- FIFA instructor Jacqueline Shipanga from Namibia took part in the FIFA Technical Experts’ Workshop in Doha
- She gave an insight into the development of women’s football in her country
- Shipanga thinks grass roots and youth football are on the right path, but wants to see regular age-group tournaments
Jacqueline Shipanga was just a girl back at the beginning of the 1980s, when she would run through the streets of Okahandja with a tennis racket in her hand, looking for other children to play with. Though the racket was wooden and showing plenty of signs of use, that did not stop her from wanting to emulate the stars of the time, like Martina Navratilova, Jennifer Capriati and Steffi Graf.
Playing tennis was no easy feat, however. The courts where she lived were the preserve of the elite, but luckily for Shipanga, her four brothers were passionate about a sport that took place on a larger and more accessible playing field – football – and their sister was soon bitten by the bug.
That football is so open is one of the things that Shipanga loves about it. "Football is a sport for one and all, for rich and poor alike," she explains. "It is a team sport, and all you need is a ball. And at grass roots level in particular, it can unite girls and boys."
Shipanga rose up to become captain and then coach of the Namibian women’s team, and is now part of the women’s department of the country’s national association, having graduated from the FIFA Master programme. Promoting the sport is her new passion, and one that instantly came across at the Technical Experts’ Workshop in Doha, where she spoke animatedly about the experiences that she has had.
She declared herself satisfied with the development of the game at youth level, and rightly so – since the "NFA Galz & Goals" programme was introduced in 2009, football has become the most popular sport in the country among girls.
The figures speak for themselves
- 20,000 girls were involved in the programme
- 12 regional leagues created at U-13 – U-17 level
- A national championship is also held every year
At senior level however, Shipanga sees room for improvement. There is a lack of regular competitions for the women’s players to measure their progress. The national league, that was first created in 2012, died a death three years ago, and international matches have also become increasingly rare.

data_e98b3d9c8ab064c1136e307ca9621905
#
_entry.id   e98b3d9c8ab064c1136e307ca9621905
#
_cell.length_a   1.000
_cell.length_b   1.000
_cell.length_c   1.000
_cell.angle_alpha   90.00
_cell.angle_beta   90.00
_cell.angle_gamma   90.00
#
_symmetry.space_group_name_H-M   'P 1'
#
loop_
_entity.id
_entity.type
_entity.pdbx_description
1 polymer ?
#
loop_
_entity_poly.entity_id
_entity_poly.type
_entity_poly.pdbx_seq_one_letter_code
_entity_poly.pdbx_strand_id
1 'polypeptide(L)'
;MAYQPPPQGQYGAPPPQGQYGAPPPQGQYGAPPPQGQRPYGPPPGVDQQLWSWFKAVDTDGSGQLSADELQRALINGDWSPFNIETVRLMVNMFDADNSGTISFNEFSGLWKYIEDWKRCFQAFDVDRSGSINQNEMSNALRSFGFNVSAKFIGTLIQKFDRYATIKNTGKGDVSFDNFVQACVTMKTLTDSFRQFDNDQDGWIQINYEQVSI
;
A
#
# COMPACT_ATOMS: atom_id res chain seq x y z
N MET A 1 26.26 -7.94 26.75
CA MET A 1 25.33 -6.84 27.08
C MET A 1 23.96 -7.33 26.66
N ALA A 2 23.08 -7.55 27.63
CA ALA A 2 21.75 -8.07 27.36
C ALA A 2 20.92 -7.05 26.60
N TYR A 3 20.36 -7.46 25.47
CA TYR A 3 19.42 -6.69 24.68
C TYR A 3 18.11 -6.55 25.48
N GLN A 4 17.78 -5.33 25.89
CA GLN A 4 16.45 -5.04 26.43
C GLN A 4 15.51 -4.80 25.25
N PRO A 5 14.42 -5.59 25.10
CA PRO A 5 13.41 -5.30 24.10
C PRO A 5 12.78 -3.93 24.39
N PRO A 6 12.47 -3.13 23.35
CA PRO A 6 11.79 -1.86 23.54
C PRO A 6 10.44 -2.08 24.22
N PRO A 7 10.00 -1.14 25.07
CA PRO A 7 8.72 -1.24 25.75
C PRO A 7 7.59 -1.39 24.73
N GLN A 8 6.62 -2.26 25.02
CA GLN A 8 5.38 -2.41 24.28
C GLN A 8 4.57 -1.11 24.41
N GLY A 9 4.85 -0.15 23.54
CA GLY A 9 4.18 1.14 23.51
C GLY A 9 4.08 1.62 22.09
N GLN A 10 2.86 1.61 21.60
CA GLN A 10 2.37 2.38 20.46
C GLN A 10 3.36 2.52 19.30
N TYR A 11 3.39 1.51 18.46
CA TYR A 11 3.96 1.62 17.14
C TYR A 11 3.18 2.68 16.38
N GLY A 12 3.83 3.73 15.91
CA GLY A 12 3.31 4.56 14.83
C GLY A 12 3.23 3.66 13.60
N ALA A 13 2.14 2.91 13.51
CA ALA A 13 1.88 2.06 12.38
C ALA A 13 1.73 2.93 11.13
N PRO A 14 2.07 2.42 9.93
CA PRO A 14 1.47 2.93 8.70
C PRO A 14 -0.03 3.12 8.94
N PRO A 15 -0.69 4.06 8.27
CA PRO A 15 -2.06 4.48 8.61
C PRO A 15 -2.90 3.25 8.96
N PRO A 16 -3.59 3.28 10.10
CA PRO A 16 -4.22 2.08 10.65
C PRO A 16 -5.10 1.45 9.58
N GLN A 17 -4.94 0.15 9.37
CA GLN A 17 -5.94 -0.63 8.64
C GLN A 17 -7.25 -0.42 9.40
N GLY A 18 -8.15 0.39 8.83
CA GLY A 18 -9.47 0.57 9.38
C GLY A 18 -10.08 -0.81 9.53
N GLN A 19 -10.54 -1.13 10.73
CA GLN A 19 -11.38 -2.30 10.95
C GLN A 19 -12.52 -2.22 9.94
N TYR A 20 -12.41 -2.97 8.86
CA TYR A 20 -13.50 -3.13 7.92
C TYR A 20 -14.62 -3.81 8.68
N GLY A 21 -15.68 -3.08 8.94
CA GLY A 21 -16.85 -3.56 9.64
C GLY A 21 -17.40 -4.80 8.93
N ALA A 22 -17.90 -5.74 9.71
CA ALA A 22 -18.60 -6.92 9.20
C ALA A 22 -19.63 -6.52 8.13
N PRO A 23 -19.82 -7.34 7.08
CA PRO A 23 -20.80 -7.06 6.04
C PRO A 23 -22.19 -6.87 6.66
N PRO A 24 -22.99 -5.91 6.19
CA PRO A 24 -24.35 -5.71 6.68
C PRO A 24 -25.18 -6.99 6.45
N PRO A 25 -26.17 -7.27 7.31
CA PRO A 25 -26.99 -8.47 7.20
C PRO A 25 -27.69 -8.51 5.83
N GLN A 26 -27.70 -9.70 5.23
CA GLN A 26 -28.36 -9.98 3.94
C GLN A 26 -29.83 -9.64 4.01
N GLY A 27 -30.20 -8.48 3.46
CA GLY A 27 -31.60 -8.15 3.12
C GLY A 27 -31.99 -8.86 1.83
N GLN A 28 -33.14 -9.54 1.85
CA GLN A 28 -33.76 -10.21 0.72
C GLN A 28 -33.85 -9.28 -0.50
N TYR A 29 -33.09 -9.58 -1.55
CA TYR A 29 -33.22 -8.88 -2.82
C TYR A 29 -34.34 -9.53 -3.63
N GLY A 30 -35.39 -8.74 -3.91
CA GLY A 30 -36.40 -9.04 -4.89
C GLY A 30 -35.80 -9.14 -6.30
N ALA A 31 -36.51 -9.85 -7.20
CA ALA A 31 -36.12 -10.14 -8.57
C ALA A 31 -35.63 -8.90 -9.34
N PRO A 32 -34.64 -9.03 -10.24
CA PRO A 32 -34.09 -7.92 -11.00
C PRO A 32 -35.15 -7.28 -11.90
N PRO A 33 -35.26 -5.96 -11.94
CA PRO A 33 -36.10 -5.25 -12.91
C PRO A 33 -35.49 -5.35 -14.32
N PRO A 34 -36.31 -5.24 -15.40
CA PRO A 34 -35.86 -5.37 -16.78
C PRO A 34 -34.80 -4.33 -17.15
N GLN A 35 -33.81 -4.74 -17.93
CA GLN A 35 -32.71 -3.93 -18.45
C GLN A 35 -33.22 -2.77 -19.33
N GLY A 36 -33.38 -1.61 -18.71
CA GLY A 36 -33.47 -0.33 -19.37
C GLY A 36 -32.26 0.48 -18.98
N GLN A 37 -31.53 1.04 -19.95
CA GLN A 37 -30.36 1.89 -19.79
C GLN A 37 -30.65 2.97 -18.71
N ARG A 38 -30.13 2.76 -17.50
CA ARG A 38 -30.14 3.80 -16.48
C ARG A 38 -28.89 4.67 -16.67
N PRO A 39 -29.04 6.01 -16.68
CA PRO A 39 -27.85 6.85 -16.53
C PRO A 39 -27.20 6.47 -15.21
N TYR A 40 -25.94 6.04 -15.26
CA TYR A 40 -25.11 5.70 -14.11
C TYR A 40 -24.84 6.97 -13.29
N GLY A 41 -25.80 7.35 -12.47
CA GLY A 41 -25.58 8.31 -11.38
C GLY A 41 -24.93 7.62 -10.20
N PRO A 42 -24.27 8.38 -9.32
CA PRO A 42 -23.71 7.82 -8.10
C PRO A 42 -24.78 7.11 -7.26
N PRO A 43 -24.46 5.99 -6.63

"A 16-year-old women’s player will get to feature in two qualifying matches for the FIFA U-17 Women’s World Cup," she says. "If the team then doesn’t get through, her next international match won’t be for another two or three years, when qualifying comes around for the U-20 tournament.". And this, she believes, is too little for the players to take their development to the next level and remain competitive.
Shipanga sees South Africa as the example to follow in terms of what can be achieved with the right motivation. "Their national association is one of the few in Africa that has invested significant sums in women’s football and which is purposely committing to improve and further develop the game," she says in a tone that displays her level of admiration.
She is also delighted that FIFA is being so supportive and showing the way forward – by means of workshops like the one in Doha and also the FIFA Forward Programme, which is helping to strengthen not only women’s football but also the role that female staff can play throughout the various national associations. "Our women’s players have not only had a successful career in football, but have also gone on to become highly employable," she says proudly.
Another highlight for Shipanga has been seeing first hand how the exchange of information and expertise has helped the national associations to advance. "Countries such as Gambia, Zambia and Zimbabwe, which I visited as part of FIFA development programmes, then went on to qualify for World Cups or Olympic Games within two or three years," she explains.
A FIFA instructors’ course in Madrid, which saw her meet the likes of Hope Powell and Betty Wong, helped Shipanga get a better perspective of the importance of the part that she plays in this development process, and appreciate the importance of strong personalities who can lead and inspire. "The need to share information and expertise became a real priority for me," she adds.
The girl who once scoured the streets of Okahandja with a tennis racket has grown up to become a woman who loves football with a passion, who plays and coaches, trains others in how to coach and happily passes on her experiences. She has made it her aim to strengthen the development of women’s football in her home country, and the way she summarises how she lives her life in general is a perfect illustration of her commitment to the sport she has chosen. "We should not be proud of what we do for ourselves, but of what we do for others."